ASCENT by Judson Simmons All stores are closed. The streets have died and are beginning their slow ascent beneath haloed streetlamps. Sidewalks run dim, darkness awakens inside the grocers and laundromats – like a hunger rising from the pit of a stomach. Today’s newspaper tells us yesterday’s news. The last car that drove past sat idling at a red light turned green – left turn signal flashing in cold rhythm, the blinker wrapping around an electric poll like a poster with someone’s lost dog. Believe me when I say I can count the number of stars littering this sky tonight. Believe me when I tell you that silence is the one thing we will carry forever. I’m tired of the simplest of things, tired of falling head first into a night that surrenders to darkness. Far from being at peace, even further from believing – let me tell you a story: it begins with silence, ends with silence.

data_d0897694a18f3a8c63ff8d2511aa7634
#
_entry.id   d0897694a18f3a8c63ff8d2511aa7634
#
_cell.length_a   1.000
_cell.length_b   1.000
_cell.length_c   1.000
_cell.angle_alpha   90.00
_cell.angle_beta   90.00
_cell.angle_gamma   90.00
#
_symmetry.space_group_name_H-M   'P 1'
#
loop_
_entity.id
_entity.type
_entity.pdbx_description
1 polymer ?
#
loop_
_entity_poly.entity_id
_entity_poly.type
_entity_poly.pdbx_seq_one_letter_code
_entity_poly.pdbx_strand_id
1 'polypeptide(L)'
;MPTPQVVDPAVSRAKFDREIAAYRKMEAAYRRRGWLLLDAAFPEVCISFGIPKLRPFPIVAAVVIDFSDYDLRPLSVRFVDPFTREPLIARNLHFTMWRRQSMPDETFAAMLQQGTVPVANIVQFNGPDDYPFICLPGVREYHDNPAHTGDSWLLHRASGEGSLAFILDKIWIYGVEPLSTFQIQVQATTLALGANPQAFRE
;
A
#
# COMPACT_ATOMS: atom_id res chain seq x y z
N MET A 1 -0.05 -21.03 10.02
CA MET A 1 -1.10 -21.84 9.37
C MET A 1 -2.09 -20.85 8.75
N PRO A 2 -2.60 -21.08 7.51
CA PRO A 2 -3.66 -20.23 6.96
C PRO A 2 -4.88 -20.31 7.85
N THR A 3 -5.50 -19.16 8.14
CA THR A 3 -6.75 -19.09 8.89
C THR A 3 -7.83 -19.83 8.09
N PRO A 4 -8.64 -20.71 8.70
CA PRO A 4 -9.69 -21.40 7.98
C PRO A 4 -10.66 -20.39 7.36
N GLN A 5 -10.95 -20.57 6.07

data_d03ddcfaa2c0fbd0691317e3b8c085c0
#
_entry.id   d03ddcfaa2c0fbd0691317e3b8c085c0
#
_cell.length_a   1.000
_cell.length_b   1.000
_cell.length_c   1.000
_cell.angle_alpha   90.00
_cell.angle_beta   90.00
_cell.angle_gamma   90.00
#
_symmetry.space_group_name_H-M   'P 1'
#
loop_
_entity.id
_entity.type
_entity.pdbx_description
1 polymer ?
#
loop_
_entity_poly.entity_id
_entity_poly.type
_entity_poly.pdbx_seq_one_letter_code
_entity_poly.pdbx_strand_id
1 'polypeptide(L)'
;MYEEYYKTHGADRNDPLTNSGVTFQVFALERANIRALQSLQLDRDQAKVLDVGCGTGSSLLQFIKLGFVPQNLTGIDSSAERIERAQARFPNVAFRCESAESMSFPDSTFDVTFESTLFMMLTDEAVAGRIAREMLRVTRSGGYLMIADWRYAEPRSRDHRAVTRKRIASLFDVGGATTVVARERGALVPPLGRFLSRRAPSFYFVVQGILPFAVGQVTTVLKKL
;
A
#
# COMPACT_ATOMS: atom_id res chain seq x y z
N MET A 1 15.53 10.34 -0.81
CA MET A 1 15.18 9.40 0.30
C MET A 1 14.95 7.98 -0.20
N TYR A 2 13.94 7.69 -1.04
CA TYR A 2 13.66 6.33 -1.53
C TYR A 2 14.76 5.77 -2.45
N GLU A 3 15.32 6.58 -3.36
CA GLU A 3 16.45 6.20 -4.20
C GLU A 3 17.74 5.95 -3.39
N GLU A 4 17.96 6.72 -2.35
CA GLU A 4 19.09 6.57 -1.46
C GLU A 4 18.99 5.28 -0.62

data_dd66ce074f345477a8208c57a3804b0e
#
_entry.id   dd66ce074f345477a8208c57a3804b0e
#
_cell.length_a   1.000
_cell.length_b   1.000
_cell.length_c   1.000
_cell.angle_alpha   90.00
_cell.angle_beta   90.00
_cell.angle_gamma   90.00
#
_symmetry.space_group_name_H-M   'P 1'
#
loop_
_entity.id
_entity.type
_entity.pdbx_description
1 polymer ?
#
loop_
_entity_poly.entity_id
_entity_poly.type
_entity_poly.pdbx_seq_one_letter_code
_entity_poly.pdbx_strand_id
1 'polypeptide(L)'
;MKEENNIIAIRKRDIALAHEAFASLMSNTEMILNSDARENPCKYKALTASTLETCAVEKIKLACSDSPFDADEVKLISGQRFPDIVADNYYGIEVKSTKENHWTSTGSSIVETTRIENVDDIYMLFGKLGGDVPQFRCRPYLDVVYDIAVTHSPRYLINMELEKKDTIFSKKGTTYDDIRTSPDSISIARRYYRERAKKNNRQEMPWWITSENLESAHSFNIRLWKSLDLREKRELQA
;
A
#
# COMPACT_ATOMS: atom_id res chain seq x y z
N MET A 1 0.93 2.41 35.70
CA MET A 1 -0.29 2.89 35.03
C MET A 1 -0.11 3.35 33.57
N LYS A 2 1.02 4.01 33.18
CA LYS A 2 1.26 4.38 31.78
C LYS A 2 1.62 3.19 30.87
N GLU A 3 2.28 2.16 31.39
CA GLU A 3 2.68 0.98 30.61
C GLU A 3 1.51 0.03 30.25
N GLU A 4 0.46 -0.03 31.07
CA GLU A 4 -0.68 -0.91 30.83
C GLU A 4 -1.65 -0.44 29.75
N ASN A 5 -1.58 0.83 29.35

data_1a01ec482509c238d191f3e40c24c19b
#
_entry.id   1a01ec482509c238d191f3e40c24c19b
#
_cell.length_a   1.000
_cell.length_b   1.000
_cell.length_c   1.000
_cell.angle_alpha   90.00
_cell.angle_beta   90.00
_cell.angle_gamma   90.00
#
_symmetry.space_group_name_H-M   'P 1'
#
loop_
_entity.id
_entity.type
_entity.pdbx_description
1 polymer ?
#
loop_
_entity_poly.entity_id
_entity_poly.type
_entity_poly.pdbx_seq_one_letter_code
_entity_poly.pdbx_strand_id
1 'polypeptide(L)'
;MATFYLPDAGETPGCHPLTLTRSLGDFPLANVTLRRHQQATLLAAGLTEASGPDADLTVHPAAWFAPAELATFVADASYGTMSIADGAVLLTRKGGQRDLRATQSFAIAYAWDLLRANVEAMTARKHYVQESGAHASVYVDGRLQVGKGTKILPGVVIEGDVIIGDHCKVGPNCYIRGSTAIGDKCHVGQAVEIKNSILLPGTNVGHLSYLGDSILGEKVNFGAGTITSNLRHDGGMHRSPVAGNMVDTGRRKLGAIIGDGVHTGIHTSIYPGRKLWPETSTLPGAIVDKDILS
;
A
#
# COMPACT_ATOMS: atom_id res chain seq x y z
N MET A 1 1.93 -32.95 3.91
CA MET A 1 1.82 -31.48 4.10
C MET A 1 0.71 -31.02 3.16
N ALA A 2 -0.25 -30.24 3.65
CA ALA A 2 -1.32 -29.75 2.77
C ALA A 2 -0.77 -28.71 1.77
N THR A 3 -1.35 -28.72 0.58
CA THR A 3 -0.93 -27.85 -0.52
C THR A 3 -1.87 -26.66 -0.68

Judson Simmons is a graduate of the Sarah Lawrence College graduate writing program, and holds a BA in English from the University of Houston. He also holds an MSEd in Higher Education Administration from Baruch College. His chapbook, The Hallelujah Hour, was published by Amsterdam Press, and his work has appeared in Pebble Lake Review, Folio, Evergreen Review — plus other journals.